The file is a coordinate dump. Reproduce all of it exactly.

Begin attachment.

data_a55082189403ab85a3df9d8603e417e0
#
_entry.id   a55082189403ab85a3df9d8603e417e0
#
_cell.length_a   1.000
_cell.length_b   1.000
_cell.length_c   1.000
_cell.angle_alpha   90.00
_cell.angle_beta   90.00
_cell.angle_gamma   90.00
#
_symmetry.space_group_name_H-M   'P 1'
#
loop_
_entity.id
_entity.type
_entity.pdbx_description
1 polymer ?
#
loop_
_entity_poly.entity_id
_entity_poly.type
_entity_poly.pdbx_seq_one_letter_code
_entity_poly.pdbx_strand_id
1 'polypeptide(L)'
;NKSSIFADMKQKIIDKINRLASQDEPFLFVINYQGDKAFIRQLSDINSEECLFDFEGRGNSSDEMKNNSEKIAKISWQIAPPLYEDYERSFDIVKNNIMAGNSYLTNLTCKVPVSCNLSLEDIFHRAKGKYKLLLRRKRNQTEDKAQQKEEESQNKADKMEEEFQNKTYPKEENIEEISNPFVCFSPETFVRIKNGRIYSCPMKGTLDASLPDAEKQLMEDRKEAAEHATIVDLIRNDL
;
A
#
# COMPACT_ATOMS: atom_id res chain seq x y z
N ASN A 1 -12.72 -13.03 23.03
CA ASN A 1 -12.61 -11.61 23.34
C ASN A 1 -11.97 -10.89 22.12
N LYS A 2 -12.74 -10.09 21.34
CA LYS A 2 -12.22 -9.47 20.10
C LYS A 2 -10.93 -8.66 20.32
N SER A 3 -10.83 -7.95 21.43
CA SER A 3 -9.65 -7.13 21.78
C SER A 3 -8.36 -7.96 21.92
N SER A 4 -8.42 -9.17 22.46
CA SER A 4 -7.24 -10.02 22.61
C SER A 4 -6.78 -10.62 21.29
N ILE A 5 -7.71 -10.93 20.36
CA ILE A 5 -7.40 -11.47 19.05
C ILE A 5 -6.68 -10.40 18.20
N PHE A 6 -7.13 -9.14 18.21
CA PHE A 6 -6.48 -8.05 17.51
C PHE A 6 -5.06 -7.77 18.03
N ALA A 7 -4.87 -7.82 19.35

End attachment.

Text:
data_a55082189403ab85a3df9d8603e417e0
#
_entry.id   a55082189403ab85a3df9d8603e417e0
#
_cell.length_a   1.000
_cell.length_b   1.000
_cell.length_c   1.000
_cell.angle_alpha   90.00
_cell.angle_beta   90.00
_cell.angle_gamma   90.00
#
_symmetry.space_group_name_H-M   'P 1'
#
loop_
_entity.id
_entity.type
_entity.pdbx_description
1 polymer ?
#
loop_
_entity_poly.entity_id
_entity_poly.type
_entity_poly.pdbx_seq_one_letter_code
_entity_poly.pdbx_strand_id
1 'polypeptide(L)'
;NKSSIFADMKQKIIDKINRLASQDEPFLFVINYQGDKAFIRQLSDINSEECLFDFEGRGNSSDEMKNNSEKIAKISWQIAPPLYEDYERSFDIVKNNIMAGNSYLTNLTCKVPVSCNLSLEDIFHRAKGKYKLLLRRKRNQTEDKAQQKEEESQNKADKMEEEFQNKTYPKEENIEEISNPFVCFSPETFVRIKNGRIYSCPMKGTLDASLPDAEKQLMEDRKEAAEHATIVDLIRNDL
;
A
#
# COMPACT_ATOMS: atom_id res chain seq x y z
N ASN A 1 -12.72 -13.03 23.03
CA ASN A 1 -12.61 -11.61 23.34
C ASN A 1 -11.97 -10.89 22.12
N LYS A 2 -12.74 -10.09 21.34
CA LYS A 2 -12.22 -9.47 20.10
C LYS A 2 -10.93 -8.66 20.32
N SER A 3 -10.83 -7.95 21.43
CA SER A 3 -9.65 -7.13 21.78
C SER A 3 -8.36 -7.96 21.92
N SER A 4 -8.42 -9.17 22.46
CA SER A 4 -7.24 -10.02 22.61
C SER A 4 -6.78 -10.62 21.29
N ILE A 5 -7.71 -10.93 20.36
CA ILE A 5 -7.40 -11.47 19.05
C ILE A 5 -6.68 -10.40 18.20
N PHE A 6 -7.13 -9.14 18.21
CA PHE A 6 -6.48 -8.05 17.51
C PHE A 6 -5.06 -7.77 18.03
N ALA A 7 -4.87 -7.82 19.35